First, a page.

N2 - The Material Safety Data Sheets (MSDS) have in the past and continue to be the standard safety references for chemical products. Revised MSDS documents are now referred to as Safety Data Sheets (SDS) and these references include numerous safety requirements such as personal protective equipment (PPE) that are also listed on the corresponding pesticide labels. In some instances the requirements on the SDS (MSDS) references have a different protective requirements listed for PPE than what appears on the pesticide label for identical products. This presents some confusion for applicators and handlers when determining which set of requirements offers the appropriate level of personal protection for pesticide applicators and handlers. This is of particular importance when PPE list include respirators and the two references have differ in requirements. Previous research suggests that safety warnings must be understood by the intended target audience to be effective. The inconsistencies between pesticide labels and SDS documents could increase risks to applicators and handlers. This inconsistency is further complicated by the changes proposed for the Worker Protection Standard (WPS). Under the proposed WPS changes, OSHA standards which are reflected on SDS documents, must be adopted for respirator requirements. Under the Federal Insecticide, Fungicide, and Rodenticide Act (FIFRA), SDS (MSDS) requirements that conflict with the FIFRA approved pesticide label requirements will be problematic. To provide clarification and compliance guidance, the EPA has recommended that pesticide registrants insert FIFRA label information and a brief explanation of any differences on the corresponding SDS. For their health and safety, it is critical for pesticide applicators and handlers to understand pesticide personal protective information. The reading, comprehension, and compliance with of pesticide labels has in the past been problematic for agricultural producers and workers and this will be further complicated by the proposed WPS requirements. Data are reported on training activities supported by a NIOSH agricultural safety and health center pilot project funding. Continued education and training is needed to assure that people exposed to pesticides use appropriate PPE.

AB - The Material Safety Data Sheets (MSDS) have in the past and continue to be the standard safety references for chemical products. Revised MSDS documents are now referred to as Safety Data Sheets (SDS) and these references include numerous safety requirements such as personal protective equipment (PPE) that are also listed on the corresponding pesticide labels. In some instances the requirements on the SDS (MSDS) references have a different protective requirements listed for PPE than what appears on the pesticide label for identical products. This presents some confusion for applicators and handlers when determining which set of requirements offers the appropriate level of personal protection for pesticide applicators and handlers. This is of particular importance when PPE list include respirators and the two references have differ in requirements. Previous research suggests that safety warnings must be understood by the intended target audience to be effective. The inconsistencies between pesticide labels and SDS documents could increase risks to applicators and handlers. This inconsistency is further complicated by the changes proposed for the Worker Protection Standard (WPS). Under the proposed WPS changes, OSHA standards which are reflected on SDS documents, must be adopted for respirator requirements. Under the Federal Insecticide, Fungicide, and Rodenticide Act (FIFRA), SDS (MSDS) requirements that conflict with the FIFRA approved pesticide label requirements will be problematic. To provide clarification and compliance guidance, the EPA has recommended that pesticide registrants insert FIFRA label information and a brief explanation of any differences on the corresponding SDS. For their health and safety, it is critical for pesticide applicators and handlers to understand pesticide personal protective information. The reading, comprehension, and compliance with of pesticide labels has in the past been problematic for agricultural producers and workers and this will be further complicated by the proposed WPS requirements. Data are reported on training activities supported by a NIOSH agricultural safety and health center pilot project funding. Continued education and training is needed to assure that people exposed to pesticides use appropriate PPE.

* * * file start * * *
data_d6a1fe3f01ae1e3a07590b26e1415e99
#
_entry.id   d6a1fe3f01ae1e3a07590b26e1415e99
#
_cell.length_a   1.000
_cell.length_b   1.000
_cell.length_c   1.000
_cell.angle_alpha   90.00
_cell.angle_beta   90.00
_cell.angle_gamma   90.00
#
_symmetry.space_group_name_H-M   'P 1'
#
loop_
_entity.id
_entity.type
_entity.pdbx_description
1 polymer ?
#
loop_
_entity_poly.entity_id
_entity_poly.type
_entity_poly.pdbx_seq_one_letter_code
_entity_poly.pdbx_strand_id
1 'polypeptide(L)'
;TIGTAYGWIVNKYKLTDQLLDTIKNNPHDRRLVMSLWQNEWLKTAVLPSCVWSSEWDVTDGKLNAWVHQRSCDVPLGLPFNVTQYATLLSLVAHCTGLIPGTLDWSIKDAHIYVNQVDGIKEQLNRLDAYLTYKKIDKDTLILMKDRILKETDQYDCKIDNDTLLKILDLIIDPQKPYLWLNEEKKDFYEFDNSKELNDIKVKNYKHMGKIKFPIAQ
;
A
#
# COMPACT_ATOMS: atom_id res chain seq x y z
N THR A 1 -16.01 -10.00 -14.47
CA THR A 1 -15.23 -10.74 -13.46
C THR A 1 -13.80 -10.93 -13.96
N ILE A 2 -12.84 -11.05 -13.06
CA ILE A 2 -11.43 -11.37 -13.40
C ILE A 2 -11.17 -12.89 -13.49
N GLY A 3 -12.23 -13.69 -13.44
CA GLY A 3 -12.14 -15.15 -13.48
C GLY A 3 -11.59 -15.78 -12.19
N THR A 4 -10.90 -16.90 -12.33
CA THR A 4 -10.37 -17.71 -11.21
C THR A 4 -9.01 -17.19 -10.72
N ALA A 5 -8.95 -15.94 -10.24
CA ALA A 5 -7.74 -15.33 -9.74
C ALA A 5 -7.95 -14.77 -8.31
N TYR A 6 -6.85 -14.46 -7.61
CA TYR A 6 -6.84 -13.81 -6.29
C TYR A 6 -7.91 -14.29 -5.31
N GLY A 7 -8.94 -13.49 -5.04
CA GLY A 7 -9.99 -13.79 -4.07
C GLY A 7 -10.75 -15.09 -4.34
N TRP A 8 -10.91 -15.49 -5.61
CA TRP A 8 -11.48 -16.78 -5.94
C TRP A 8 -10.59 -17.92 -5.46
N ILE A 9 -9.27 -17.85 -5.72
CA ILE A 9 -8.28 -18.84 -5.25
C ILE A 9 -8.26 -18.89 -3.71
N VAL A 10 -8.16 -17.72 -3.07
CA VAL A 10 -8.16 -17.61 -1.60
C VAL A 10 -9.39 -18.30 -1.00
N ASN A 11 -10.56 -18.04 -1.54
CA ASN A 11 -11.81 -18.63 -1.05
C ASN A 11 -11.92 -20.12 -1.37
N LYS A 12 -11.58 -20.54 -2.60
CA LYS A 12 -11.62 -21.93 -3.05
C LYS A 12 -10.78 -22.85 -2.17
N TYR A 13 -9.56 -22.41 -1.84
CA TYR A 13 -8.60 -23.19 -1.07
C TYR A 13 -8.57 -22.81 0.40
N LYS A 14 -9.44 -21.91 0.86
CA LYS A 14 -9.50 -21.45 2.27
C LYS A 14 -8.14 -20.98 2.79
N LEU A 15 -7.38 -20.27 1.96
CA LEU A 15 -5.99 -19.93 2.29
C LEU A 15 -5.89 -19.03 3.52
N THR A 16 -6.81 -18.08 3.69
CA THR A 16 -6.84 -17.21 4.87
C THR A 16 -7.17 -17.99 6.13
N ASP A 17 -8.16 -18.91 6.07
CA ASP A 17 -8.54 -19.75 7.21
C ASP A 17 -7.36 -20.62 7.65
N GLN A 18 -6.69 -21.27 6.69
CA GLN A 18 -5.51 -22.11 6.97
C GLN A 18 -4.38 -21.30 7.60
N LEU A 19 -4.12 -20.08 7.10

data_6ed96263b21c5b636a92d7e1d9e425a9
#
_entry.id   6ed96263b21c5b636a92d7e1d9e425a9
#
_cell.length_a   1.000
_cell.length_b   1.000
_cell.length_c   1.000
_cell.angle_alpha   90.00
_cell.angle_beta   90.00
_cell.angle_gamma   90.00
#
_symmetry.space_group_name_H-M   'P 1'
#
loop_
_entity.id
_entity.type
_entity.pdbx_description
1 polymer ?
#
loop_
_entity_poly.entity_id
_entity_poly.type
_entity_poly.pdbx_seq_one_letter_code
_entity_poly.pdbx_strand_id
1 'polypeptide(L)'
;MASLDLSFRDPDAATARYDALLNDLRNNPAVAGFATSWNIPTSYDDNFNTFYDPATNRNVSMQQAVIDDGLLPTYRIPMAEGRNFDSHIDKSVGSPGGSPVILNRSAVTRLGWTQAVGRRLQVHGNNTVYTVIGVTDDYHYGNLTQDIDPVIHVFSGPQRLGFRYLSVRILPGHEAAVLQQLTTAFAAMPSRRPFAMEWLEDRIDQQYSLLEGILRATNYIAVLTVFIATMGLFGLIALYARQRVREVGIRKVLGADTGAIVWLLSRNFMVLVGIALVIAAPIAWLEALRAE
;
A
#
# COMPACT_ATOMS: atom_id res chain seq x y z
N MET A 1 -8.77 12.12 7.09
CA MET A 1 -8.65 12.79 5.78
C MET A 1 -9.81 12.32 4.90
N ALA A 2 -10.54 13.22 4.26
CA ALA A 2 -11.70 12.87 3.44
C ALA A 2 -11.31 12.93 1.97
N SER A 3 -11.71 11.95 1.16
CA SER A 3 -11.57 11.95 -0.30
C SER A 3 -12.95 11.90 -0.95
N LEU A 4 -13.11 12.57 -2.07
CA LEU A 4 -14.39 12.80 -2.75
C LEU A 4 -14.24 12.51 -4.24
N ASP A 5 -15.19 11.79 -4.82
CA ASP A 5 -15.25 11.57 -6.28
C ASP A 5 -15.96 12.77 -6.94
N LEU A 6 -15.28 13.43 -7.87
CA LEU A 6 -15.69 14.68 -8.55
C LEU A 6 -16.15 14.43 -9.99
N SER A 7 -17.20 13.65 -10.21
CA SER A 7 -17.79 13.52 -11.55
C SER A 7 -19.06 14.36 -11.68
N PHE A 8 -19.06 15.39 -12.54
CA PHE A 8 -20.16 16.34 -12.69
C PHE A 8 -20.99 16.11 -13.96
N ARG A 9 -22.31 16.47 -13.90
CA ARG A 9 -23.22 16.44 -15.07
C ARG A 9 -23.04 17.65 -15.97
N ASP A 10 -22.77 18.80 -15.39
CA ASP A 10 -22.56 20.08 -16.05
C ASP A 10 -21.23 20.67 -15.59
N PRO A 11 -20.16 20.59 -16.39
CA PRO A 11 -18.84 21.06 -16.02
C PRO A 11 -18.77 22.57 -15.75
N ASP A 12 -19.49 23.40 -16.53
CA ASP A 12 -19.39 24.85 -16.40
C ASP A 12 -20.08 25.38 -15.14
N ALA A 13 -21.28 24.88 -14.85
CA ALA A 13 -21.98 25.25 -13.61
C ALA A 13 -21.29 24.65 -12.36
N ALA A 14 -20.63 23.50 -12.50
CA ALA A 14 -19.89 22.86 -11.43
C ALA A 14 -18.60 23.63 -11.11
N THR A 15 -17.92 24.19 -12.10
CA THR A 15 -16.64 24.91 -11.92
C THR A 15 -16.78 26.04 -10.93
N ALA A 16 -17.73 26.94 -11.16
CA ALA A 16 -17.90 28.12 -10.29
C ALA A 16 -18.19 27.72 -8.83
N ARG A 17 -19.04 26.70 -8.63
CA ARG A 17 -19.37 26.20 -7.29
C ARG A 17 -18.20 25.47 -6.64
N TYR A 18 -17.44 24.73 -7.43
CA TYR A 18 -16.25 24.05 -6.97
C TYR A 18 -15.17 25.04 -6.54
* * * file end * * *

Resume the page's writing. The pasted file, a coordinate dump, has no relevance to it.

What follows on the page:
UR - http://www.scopus.com/inward/record.url?scp=84911427232&partnerID=8YFLogxK

UR - http://www.scopus.com/inward/citedby.url?scp=84911427232&partnerID=8YFLogxK

M3 - Conference contribution

AN - SCOPUS:84911427232

T3 - American Society of Agricultural and Biological Engineers Annual International Meeting 2014, ASABE 2014

SP - 2948

EP - 2955

BT - American Society of Agricultural and Biological Engineers Annual International Meeting 2014, ASABE 2014

PB - American Society of Agricultural and Biological Engineers

ER -

Beard FR, Pate M, Hall K. Appropriate personal protective equipment: Pesticide label requirements or safety data sheet requirements. In American Society of Agricultural and Biological Engineers Annual International Meeting 2014, ASABE 2014. American Society of Agricultural and Biological Engineers. 2014. p. 2948-2955. (American Society of Agricultural and Biological Engineers Annual International Meeting 2014, ASABE 2014).